Although Johnson has little real say in the outcome of the climate conference Draft agreement distributed by the UN Climate Agency It was criticized on Wednesday for not doing enough to stop greenhouse gas emissions. The working draft calls on signatories to phase out coal use and stop subsidies for oil and natural gas, but there is almost no rigid deadline or mechanism to implement commitments.
Before the meeting, the Prime Minister made no secret of his hope that Glasgow will become the slogan for the world to unite firmly to slow climate change, and has a reputation commensurate with the Paris Climate Conference six years ago.
“This country will host the summit of our generation in Glasgow, when the determination of the world will be tested,” he told the faithful of the Conservative Party.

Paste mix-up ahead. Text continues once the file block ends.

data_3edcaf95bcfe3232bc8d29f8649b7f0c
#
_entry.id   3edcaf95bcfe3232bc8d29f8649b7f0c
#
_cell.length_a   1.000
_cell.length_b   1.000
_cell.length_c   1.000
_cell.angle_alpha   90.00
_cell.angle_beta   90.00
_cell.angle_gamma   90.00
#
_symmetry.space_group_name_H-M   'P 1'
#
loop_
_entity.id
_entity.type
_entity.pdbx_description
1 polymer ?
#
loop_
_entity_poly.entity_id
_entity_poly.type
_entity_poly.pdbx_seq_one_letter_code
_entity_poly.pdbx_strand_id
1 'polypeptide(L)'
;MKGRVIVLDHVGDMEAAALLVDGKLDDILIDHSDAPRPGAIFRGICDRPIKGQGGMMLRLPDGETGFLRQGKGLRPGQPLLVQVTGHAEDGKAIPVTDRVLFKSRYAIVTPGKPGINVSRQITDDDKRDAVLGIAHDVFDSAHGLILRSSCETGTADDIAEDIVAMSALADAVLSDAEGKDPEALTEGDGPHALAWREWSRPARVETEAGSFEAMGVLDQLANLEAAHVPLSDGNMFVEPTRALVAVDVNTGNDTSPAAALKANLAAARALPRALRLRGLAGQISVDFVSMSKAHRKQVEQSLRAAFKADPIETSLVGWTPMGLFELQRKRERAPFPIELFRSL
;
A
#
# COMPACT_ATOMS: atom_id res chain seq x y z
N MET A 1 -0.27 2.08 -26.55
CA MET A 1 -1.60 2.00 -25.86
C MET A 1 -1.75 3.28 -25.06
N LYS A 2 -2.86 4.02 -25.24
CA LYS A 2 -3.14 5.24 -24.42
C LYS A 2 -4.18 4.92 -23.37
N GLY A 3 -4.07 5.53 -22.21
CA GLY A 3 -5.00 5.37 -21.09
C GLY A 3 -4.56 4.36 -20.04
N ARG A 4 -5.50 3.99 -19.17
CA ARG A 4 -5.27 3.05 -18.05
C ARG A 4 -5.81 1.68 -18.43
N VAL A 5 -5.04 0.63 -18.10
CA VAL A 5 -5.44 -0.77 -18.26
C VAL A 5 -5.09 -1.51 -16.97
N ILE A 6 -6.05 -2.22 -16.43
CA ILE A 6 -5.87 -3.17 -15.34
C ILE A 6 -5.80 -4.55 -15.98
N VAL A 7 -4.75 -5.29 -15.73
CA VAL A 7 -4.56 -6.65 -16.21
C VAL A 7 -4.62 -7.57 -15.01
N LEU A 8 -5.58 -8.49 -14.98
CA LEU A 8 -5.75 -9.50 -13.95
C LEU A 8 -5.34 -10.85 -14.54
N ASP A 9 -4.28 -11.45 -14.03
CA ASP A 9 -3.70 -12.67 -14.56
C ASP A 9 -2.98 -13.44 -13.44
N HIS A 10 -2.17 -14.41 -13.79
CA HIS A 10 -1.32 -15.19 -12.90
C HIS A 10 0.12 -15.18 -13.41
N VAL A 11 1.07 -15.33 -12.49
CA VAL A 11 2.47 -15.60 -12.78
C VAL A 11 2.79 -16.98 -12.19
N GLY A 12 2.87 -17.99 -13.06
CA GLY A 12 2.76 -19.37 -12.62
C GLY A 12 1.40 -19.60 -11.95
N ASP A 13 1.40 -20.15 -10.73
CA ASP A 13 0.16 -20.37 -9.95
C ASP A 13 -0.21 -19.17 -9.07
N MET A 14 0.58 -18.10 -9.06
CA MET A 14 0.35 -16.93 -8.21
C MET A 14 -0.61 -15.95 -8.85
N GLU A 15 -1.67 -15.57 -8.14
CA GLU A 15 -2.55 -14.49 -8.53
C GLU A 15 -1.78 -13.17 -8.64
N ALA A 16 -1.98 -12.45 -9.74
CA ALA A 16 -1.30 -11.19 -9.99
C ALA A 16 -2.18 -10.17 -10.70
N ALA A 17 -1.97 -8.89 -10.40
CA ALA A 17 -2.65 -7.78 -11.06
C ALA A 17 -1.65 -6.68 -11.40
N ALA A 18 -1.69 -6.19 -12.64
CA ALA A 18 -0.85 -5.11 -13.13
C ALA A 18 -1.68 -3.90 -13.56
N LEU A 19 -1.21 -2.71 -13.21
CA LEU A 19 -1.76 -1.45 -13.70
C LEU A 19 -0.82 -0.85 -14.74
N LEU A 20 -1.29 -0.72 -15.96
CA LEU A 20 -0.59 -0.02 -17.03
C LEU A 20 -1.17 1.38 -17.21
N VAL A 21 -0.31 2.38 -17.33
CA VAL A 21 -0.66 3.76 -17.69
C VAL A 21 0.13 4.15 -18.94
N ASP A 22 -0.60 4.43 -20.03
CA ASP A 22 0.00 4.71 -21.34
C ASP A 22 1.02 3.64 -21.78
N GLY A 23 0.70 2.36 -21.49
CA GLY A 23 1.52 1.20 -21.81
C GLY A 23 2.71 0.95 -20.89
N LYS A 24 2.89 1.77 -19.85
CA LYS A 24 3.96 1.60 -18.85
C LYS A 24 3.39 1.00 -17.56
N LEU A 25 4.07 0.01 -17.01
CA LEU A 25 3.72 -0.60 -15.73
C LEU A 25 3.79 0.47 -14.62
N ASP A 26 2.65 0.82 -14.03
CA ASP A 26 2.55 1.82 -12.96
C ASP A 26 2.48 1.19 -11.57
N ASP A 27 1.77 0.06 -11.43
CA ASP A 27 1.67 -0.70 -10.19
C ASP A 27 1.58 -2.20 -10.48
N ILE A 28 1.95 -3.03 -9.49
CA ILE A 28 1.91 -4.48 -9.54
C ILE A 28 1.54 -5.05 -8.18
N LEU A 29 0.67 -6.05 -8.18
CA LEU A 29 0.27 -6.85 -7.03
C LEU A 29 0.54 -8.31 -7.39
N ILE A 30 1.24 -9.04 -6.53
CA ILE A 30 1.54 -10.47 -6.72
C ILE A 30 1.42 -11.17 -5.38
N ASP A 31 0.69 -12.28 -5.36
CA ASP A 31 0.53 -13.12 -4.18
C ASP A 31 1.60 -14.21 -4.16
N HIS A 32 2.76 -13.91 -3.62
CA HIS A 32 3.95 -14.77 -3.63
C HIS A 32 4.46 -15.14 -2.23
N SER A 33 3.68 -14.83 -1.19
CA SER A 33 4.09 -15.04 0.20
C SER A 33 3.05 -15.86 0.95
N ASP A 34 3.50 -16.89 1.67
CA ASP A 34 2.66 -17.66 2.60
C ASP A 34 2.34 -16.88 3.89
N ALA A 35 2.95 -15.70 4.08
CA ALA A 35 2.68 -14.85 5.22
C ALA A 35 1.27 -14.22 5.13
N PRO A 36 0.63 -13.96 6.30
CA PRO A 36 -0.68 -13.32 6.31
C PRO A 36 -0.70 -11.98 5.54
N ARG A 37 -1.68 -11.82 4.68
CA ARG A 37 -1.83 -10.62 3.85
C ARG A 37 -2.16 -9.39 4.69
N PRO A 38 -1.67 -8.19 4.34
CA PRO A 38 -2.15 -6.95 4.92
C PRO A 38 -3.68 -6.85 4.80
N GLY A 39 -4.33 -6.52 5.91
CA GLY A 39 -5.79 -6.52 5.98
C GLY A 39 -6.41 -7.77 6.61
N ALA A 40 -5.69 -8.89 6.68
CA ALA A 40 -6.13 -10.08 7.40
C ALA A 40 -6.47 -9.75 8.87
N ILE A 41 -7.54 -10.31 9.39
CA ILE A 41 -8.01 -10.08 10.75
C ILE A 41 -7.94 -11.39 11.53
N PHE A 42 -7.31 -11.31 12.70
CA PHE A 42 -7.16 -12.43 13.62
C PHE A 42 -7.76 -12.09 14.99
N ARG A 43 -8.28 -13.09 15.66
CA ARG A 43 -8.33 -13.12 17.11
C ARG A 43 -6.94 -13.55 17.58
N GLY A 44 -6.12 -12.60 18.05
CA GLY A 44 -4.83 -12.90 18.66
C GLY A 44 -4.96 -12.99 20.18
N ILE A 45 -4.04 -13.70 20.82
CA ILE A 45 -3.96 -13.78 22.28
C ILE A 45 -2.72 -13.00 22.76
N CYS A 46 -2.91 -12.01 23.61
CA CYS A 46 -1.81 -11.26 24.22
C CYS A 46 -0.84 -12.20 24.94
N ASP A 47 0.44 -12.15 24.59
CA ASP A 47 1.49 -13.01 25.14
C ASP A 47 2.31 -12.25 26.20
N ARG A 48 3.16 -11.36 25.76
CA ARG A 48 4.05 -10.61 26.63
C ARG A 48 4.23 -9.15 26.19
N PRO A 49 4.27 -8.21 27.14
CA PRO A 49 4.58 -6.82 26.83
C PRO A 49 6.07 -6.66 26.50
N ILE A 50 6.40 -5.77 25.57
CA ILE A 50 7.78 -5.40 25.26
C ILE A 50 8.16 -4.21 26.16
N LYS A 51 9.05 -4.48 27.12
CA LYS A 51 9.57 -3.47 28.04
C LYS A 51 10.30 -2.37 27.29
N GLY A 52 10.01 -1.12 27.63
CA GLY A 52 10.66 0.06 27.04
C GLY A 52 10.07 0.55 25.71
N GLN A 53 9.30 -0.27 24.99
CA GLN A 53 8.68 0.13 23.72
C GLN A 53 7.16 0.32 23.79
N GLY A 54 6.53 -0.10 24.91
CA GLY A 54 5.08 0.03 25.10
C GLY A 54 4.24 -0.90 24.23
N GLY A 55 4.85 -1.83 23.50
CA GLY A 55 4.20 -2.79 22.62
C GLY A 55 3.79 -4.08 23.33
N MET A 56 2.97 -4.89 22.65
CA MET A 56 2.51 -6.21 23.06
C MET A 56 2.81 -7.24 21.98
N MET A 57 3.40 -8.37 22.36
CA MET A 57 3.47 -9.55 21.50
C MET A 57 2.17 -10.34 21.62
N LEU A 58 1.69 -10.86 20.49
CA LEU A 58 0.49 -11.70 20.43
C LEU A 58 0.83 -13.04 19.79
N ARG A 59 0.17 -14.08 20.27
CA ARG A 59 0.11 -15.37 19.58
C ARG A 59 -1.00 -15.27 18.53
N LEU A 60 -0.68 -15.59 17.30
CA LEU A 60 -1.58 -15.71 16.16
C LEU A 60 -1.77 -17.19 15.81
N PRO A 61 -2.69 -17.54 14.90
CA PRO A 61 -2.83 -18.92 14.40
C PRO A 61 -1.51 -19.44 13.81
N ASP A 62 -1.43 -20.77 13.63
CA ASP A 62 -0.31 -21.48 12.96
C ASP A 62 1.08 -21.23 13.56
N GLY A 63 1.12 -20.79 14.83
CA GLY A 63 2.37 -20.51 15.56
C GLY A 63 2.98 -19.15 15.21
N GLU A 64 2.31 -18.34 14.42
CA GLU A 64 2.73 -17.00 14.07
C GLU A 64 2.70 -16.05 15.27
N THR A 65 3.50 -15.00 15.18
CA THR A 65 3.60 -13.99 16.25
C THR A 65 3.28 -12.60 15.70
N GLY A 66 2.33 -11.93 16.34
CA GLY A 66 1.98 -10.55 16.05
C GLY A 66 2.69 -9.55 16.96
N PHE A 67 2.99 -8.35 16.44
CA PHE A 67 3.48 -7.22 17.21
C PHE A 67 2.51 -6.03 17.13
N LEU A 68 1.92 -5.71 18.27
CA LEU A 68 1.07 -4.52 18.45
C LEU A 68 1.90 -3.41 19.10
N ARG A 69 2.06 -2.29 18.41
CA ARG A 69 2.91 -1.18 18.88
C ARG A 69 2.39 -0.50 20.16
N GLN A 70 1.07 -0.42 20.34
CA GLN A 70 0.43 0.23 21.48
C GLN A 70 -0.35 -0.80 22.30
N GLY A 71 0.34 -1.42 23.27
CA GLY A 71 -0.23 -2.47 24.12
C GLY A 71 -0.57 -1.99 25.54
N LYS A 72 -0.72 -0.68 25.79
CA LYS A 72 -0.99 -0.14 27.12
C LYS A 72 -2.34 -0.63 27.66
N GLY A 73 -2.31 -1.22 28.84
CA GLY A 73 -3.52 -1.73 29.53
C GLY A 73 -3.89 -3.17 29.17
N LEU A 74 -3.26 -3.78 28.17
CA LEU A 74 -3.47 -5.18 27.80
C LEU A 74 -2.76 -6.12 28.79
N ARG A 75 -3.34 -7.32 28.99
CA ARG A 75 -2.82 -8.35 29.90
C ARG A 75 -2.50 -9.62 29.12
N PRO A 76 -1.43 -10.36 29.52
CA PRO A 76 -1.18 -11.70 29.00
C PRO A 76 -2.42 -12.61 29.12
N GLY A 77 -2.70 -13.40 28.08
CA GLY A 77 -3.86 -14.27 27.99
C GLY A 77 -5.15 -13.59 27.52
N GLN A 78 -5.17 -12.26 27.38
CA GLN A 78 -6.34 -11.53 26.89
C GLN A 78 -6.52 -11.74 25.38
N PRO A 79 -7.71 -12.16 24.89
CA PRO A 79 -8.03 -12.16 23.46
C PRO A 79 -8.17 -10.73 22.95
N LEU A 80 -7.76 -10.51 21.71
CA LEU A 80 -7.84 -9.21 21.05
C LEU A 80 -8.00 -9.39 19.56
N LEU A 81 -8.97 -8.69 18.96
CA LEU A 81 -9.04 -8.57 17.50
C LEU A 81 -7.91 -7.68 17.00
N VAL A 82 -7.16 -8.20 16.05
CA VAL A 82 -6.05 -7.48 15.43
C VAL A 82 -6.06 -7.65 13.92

Regardless of whether the meeting in Scotland is seen as a landmark effort to deal with serious environmental threats, analysts and even some political critics have said that Johnson is commendable for pushing the United Kingdom to play a leading role on climate change.
“Net zero emissions are clearly the prime minister’s passion,” said Mike Brewer of the Economics Think Tank Resolution Foundation, referring to the balance between generating and removing greenhouse gases from the atmosphere.
However, for many people, this meeting is a reminder Johnson’s polarized political style.
Even in the most painful moments in the country, the prime minister sometimes finds it difficult to evoke a sense of solemnity. But Bronwen Maddox, director of the Institute of Government, an independent think tank, said his inaugural speech at the Glasgow conference showed a truly clear purpose.